On February 1, 2015, I decided to try my grandparent’s skin cancer treatment.

This is how I did it…

Organic Coconut Oil (you can find this at your local health store).
Arm & Hammer Baking Soda (you can find this at your local supermarket).

For each application, measure 1/2 teaspoon of coconut oil and 1/2 teaspoon of baking soda, and put into a small cup. Mix it around very thoroughly until it looks like a white paste. For larger areas, mix full teaspoon.

Before applying it to the skin, wash the area clean with a warm washcloth, or take a warm shower.

Use the spoon to pour the paste over the entire infected area. Make sure all of it is
covered. Place a 3″ x 4″ waterproof adhesive pad (latex bandage) over the area. Leave it on for a 24 hour period, or less.

The next treatment will be the exact mixture of ingredients and application. Take bandage off, wipe the area clean, apply the paste with a new bandage. Do this for the next 12-14 days, or until you start to see the skin heal.

Unfortunately, I do not know how coconut oil and baking soda combined works as well as it does. However, I can say my skin cancer is gone. The problem area is completely healed and back to normal. Of course, this is not going to help everyone with his or her skin cancer. But, it might help somebody out there with skin cancer like mine.

Important Facts About Skin Cancer Prevention That You Should Know 2015

 Important Facts About Skin Cancer Prevention That You Should Know 2015

Skin cancer is a skin disease that ranges in the areas of mild to the potentially more serious form of melanoma. This cancer is the #1 cancer type and each year more and more skin cancer is diagnosed, averaging over a million in the United States alone.

Because people are not as cautious about their skin as they are with other parts of their body, skin cancer often goes unrecognized at first. Individuals may not be as alarmed at changes in their skin’s moles and growths, as they would be with other health abnormalities, such as persistent heartburn, increasing pain or blood in the stool.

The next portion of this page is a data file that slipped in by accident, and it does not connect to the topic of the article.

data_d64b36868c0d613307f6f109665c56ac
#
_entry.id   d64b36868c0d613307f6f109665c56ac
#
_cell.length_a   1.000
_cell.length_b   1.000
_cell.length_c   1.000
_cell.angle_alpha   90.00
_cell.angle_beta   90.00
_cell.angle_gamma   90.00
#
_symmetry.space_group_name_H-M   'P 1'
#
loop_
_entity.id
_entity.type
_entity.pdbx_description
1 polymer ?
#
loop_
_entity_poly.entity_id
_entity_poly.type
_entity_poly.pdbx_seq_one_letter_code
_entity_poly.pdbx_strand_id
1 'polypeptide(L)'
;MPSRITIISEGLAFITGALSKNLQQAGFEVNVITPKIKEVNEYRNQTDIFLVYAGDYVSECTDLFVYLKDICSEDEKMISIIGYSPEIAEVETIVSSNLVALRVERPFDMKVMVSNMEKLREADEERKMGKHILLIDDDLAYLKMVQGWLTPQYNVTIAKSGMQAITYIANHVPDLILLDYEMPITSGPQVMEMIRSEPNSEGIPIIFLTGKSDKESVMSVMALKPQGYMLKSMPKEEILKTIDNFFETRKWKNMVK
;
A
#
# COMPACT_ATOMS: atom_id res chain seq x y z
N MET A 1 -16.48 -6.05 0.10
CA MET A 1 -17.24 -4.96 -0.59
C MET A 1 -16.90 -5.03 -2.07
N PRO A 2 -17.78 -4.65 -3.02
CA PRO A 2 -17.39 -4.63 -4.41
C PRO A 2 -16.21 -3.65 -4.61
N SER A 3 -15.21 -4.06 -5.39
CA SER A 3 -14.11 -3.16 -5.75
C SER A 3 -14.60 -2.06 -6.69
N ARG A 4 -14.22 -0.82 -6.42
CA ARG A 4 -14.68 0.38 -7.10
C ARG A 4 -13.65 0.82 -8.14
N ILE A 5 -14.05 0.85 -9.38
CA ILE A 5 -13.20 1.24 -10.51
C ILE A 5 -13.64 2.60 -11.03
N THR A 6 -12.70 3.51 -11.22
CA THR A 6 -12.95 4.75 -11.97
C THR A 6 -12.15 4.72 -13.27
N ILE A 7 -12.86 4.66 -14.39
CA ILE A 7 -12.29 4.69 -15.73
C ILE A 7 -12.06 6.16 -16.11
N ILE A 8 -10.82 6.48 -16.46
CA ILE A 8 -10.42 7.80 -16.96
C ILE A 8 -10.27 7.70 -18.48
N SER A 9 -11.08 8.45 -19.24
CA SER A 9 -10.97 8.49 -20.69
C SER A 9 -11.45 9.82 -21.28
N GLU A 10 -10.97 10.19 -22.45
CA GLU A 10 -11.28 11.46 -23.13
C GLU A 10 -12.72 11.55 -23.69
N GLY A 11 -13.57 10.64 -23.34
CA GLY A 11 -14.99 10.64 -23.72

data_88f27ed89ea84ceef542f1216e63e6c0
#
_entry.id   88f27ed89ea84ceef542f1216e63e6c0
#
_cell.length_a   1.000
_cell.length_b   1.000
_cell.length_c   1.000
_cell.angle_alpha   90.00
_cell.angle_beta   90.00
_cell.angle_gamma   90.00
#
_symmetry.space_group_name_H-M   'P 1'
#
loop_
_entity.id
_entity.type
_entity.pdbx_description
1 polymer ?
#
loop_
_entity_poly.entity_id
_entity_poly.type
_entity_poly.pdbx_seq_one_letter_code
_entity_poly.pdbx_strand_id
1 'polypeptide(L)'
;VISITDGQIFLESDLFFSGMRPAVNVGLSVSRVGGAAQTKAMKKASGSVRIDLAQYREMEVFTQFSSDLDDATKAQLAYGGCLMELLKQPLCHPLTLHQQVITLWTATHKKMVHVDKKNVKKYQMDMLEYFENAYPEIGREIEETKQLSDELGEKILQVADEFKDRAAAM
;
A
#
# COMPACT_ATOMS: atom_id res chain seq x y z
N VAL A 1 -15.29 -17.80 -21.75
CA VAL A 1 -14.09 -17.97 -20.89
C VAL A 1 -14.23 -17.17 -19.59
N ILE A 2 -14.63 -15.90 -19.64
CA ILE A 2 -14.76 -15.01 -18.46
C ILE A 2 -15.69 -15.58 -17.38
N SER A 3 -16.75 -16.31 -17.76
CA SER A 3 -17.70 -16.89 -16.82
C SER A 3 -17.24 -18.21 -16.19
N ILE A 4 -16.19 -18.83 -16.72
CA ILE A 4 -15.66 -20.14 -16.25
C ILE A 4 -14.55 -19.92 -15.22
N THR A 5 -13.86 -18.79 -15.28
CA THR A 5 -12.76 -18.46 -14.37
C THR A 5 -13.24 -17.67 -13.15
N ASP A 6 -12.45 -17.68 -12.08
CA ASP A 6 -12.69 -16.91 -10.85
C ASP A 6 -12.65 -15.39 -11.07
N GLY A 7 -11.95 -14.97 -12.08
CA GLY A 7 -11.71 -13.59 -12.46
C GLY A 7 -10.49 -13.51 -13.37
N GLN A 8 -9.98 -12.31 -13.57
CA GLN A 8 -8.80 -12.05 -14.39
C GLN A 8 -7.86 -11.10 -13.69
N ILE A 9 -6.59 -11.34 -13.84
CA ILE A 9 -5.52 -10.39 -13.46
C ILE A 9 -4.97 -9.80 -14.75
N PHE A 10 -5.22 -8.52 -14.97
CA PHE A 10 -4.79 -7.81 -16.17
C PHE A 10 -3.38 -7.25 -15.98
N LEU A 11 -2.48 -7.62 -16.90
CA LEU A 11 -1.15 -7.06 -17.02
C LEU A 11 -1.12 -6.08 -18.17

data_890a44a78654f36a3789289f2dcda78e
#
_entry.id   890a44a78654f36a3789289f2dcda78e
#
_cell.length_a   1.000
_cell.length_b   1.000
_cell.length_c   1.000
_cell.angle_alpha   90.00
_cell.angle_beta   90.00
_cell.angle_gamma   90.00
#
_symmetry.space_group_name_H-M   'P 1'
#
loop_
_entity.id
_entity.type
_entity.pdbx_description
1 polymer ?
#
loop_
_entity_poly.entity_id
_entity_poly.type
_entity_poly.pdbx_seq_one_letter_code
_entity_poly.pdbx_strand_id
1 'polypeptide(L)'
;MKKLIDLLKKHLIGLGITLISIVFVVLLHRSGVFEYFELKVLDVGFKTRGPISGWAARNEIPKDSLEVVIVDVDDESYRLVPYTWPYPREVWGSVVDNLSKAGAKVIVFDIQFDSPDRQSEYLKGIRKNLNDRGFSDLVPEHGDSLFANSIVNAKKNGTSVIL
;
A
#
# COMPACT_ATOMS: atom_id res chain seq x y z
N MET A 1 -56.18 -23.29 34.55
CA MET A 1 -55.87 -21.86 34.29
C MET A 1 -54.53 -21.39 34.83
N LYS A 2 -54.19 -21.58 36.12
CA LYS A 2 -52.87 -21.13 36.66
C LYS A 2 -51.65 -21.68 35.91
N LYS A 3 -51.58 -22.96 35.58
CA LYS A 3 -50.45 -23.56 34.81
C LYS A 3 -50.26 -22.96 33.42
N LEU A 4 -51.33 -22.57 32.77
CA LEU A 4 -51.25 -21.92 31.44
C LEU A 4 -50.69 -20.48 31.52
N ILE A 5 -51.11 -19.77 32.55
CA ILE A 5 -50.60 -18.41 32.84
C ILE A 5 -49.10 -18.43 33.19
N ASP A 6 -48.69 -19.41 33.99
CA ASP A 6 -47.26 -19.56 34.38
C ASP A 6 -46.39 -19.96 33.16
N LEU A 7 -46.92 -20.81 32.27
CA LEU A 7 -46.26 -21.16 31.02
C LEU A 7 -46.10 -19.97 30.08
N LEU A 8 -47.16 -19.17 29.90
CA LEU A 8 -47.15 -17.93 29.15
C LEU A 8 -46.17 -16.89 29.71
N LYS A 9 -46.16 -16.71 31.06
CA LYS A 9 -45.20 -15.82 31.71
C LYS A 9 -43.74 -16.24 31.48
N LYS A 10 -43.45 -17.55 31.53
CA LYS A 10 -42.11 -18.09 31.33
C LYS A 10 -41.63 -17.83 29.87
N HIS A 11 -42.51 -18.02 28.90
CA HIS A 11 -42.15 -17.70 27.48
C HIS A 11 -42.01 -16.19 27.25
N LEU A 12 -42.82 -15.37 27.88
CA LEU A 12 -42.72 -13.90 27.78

Prevention is the key to avoiding skin cancer. Prevention is possible using a variety of key measures. By not implementing these measures you may increase your potential for developing any of the different types of skin cancer. A few simple changes to your lifestyle choices can greatly reduce your risk. Below are some of the preventative measures that will help to prevent skin cancer in the future.

Prevention measures:

The sun’s rays help to make vitamin D in your body, so the sun is not necessarily a bad thing. Knowing how much and at what times to avoid the sun is what you should strive for. To avoid the most intensive UV rays attempt to stay out of the sun between 10 am and 4 pm. If you must be out in it, you would definitely benefit from covering up a little bit. Wear a hat with a wide brim to avoid sunlight on the facial areas and sunscreen to protect the face and the rest of the body.

Wear sunscreen daily on your hands and arms which receive sun exposure while driving. This will also help to reduce the appearance of sunspots and aging in your hands.

Wear sunscreen while working at the office if you work under UV lights. You might not realize that the daily exposure to the UV lights in the office can also increase your risk of skin cancer and also speed the appearance of aging to your skin.

Try to stay in the shade as much as possible. Wear sunscreen always, even on overcast days. You may be surprised to know that even then your skin is at risk. Select a sunscreen that is labeled SPF 15 or above. Your sunscreen will need to be applied approximately every 2 hours or so. Sunglasses will also provide protection for your face and the sensitive skin around the eyes.

Purchase sunglasses that block out 99% or more of the sun’s UVB and UVA sunlight radiation. Do not pick sunglasses simply because you like the way you look in them. If you can, purchase sunglasses that will partially wrap around to the sides of your head.

Examine your skin often during showers or baths. Discovery of any new or unusual growths or changes early offer the best chances of a cure.

If you do notice any abnormal moles or growths on your body, consult with your physician immediately to obtain the earliest possible diagnosis of any form of possible skin cancer. Skin cancer prevention methods combined with early cancer detection would offer the greatest chance of recovery with prompt treatment.